It’s easy to love someone you’ve never met, especially when you learn about them through their big brother who loved them so…
This was my Aunt Klari, my grandpa’s little sister. She was killed in Auschwitz when she was 15-years-old — the same age as Anne Frank. She doesn’t have a famous diary, and everyone doesn’t know her story, but she lives in my heart, and I’ll never forget.
It weighs on you when you’re a little kid, knowing you’re named after a person who lost their life in such a savage way.
I feel a responsibility to experience things for the both of us — because I have the opportunity to live and she didn’t.
I’m obligated to live well and have a meaningful existence in her honor because she wasn’t just a victim; she was a growing woman who is described as the smartest of all the siblings, a little bit serious, and very strong-willed. Who and what would she have been? Would she have had children and where would they live and what would they have been like?
I just want one hug from my aunt, this person I’ve never met.
A grandpa smothering me with kisses and telling me I’m his answer to Hitler. An aunt who said that I both share her sister’s name and that I remind her of her lost sister.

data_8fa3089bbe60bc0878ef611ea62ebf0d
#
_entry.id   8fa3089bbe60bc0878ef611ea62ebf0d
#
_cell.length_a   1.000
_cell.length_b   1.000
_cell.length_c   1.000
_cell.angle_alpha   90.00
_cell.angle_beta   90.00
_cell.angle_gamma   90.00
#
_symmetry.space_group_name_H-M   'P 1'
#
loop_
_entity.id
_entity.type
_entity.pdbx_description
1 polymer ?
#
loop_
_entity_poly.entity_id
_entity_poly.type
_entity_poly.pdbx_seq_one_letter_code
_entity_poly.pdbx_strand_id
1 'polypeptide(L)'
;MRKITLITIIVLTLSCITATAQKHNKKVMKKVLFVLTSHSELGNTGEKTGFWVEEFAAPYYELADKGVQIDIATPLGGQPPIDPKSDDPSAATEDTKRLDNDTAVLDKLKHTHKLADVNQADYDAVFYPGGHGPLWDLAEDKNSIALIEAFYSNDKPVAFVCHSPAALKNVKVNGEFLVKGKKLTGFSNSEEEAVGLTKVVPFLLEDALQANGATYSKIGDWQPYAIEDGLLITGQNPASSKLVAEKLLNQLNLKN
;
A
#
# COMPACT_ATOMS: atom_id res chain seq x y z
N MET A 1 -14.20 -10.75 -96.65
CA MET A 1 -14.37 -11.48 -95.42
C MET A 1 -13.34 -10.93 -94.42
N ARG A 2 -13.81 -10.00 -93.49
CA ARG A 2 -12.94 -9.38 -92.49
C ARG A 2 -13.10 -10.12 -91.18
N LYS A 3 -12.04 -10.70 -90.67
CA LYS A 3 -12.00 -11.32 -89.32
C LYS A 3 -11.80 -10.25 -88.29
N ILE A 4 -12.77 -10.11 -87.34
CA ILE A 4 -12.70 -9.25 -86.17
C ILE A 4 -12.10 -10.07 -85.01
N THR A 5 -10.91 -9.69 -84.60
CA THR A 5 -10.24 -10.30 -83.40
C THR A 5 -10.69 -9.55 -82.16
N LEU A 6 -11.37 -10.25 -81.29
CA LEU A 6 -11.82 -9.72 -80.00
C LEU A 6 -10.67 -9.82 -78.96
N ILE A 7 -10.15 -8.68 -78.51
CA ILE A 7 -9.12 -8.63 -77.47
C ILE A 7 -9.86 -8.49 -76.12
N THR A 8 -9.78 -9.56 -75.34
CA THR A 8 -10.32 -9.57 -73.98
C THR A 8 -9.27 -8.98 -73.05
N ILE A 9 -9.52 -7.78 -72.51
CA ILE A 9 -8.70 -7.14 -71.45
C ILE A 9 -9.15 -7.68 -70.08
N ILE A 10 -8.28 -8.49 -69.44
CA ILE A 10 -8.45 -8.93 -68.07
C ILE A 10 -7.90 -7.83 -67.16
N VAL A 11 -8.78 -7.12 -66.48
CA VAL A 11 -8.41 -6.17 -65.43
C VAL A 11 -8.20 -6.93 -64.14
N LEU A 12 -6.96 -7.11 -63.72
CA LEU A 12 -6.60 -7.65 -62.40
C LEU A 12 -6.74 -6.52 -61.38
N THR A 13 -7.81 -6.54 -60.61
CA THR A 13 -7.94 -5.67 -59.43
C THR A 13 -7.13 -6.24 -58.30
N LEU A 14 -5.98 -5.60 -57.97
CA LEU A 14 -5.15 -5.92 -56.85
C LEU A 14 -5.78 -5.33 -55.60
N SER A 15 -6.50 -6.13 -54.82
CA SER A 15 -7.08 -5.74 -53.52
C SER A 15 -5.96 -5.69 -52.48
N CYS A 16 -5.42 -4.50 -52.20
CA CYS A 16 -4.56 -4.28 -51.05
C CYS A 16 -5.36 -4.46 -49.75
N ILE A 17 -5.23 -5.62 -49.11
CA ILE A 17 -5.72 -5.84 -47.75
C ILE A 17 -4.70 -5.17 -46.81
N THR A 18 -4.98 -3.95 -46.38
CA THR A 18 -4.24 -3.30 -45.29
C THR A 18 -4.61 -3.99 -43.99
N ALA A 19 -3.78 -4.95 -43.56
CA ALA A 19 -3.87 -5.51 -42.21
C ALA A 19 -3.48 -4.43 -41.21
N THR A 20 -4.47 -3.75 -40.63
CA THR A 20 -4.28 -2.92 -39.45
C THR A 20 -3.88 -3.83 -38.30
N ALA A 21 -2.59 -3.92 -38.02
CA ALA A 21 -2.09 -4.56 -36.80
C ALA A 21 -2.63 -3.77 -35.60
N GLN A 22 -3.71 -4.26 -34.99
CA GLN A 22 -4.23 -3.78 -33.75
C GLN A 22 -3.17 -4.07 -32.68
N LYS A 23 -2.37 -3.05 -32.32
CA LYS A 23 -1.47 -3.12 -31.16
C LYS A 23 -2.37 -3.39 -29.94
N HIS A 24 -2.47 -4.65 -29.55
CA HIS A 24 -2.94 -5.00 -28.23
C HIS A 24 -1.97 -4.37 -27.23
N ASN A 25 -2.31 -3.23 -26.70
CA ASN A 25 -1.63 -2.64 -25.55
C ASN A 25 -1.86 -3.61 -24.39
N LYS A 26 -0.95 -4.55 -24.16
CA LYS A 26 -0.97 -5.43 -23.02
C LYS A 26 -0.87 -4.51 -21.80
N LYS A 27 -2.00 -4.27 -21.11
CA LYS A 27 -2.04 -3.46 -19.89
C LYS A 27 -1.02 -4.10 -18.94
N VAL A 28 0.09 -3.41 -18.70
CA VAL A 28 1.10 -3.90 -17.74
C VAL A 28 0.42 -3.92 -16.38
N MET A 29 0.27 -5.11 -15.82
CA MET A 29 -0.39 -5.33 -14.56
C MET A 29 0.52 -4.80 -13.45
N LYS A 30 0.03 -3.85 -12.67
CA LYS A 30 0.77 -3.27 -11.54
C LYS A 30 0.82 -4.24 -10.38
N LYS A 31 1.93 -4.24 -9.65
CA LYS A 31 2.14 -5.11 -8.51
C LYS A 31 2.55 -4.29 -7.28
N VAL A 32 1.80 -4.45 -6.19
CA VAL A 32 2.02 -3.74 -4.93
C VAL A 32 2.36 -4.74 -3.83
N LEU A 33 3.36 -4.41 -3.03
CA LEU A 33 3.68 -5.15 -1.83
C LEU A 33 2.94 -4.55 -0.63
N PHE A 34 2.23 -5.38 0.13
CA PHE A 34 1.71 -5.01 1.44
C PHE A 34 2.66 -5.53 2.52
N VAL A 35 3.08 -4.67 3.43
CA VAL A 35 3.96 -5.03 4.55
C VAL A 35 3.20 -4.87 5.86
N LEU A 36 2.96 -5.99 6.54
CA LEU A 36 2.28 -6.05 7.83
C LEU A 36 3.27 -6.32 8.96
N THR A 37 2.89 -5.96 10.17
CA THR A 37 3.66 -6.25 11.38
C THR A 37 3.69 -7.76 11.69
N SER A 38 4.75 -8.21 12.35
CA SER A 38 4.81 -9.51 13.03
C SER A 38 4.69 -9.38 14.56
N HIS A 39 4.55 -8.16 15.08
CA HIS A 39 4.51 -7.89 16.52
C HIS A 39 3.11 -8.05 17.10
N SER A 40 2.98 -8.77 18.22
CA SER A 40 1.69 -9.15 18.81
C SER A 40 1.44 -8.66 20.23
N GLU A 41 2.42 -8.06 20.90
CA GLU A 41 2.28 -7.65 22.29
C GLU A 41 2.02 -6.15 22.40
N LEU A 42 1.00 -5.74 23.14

The pain emanating from my aunt who saw her sister taken away at Auschwitz but still searched for her face in the documentaries about survivors on Yom HaShoah, because we have tikvah (hope) — it’s in our blood.
Klari died because she developed a rash on her hand. An entire life wasted over that. They made them clean with harsh chemicals and no gloves.
The smell of bleach on my hands makes me physically sick, something I can only describe as an ominous sensory experience.
And I amend my statement, you can love and miss someone you’ve never met.
The scent of bleach never really comes off, even if you scrub it. The same goes for the memories and this empty space can never really be replaced or filled.